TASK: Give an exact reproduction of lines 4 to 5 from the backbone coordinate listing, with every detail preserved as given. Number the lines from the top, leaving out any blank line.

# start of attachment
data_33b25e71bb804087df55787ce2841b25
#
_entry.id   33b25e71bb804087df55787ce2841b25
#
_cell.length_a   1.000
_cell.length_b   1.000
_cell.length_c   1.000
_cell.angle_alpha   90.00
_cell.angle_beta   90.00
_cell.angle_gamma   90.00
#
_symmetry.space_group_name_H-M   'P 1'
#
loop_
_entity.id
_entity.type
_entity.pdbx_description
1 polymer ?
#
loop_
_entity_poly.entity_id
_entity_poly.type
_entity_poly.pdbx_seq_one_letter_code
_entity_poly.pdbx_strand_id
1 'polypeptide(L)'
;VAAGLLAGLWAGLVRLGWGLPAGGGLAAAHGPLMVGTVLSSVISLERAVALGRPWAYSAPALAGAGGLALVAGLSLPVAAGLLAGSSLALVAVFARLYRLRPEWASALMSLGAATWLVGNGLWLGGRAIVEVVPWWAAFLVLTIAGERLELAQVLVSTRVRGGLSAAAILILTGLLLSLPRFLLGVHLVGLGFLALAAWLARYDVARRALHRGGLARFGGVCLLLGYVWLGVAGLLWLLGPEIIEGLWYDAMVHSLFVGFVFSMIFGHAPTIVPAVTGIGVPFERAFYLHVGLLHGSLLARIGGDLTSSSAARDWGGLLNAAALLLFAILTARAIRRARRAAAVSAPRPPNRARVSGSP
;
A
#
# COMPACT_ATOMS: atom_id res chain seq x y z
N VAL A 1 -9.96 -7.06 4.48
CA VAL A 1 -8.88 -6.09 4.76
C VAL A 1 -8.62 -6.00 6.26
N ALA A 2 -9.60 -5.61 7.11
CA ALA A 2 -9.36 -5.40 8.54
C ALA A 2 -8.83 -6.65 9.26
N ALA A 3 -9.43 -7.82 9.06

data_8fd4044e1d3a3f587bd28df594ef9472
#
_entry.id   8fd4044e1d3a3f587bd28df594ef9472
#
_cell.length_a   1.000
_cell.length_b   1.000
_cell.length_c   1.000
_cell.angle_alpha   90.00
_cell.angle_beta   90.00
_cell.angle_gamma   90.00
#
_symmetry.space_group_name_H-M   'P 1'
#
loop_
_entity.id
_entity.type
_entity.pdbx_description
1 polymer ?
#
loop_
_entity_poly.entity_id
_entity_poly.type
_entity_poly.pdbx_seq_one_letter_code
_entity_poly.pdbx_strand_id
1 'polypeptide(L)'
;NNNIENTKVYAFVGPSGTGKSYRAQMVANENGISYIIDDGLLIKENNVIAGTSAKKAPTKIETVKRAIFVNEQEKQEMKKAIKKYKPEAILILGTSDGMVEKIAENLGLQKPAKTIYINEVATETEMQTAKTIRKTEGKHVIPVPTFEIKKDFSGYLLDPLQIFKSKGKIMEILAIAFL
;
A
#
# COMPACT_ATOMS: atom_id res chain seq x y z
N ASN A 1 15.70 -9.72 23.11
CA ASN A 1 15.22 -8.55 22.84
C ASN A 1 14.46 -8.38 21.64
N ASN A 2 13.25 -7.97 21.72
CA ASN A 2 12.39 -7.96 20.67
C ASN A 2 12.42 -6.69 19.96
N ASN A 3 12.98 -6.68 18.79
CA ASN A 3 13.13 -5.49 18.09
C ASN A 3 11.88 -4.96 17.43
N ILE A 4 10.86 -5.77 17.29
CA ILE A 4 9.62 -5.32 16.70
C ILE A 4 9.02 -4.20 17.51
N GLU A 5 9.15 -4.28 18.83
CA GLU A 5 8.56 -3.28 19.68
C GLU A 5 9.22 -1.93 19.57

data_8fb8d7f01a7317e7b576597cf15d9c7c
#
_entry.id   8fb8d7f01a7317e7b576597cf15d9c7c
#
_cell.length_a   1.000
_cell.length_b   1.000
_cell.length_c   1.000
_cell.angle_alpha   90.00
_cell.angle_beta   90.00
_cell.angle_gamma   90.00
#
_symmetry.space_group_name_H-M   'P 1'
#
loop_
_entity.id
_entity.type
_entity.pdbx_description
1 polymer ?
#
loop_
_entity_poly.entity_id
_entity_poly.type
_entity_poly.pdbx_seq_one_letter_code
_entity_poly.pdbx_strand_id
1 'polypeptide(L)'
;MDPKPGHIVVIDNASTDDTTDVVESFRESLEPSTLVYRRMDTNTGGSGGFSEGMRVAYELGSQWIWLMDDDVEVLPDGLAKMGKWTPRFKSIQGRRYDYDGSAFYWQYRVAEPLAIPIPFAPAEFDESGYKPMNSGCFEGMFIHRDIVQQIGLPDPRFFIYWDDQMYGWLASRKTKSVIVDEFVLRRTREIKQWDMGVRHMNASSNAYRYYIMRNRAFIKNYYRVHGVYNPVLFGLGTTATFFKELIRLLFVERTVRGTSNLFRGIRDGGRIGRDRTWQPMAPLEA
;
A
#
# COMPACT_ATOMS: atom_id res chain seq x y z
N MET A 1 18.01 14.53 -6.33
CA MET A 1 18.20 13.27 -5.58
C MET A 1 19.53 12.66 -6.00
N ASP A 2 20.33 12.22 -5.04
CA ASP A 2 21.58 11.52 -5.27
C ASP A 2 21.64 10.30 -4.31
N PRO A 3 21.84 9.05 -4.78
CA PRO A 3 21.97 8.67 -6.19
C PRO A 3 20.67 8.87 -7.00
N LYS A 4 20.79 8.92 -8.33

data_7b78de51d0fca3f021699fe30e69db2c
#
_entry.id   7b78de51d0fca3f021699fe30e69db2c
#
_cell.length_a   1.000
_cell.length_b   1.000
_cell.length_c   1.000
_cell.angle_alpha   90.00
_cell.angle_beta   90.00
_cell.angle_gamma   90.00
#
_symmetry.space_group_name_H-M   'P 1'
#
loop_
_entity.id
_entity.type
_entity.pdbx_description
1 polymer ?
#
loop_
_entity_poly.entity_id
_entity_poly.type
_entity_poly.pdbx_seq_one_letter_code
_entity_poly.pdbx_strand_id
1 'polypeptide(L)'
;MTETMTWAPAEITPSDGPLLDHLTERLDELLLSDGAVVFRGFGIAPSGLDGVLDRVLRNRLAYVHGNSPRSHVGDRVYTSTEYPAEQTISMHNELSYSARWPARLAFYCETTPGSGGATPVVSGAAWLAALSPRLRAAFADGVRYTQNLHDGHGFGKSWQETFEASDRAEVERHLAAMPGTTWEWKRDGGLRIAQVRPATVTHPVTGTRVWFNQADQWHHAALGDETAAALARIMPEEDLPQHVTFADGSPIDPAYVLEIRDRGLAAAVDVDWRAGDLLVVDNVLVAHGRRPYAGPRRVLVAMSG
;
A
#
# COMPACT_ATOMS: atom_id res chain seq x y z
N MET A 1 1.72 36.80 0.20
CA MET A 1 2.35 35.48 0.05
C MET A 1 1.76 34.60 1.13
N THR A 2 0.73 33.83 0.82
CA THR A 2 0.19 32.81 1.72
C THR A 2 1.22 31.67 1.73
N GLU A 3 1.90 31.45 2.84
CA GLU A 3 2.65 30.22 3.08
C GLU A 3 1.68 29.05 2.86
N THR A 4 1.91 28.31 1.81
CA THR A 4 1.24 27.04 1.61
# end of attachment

#
_cell.length_a   1.000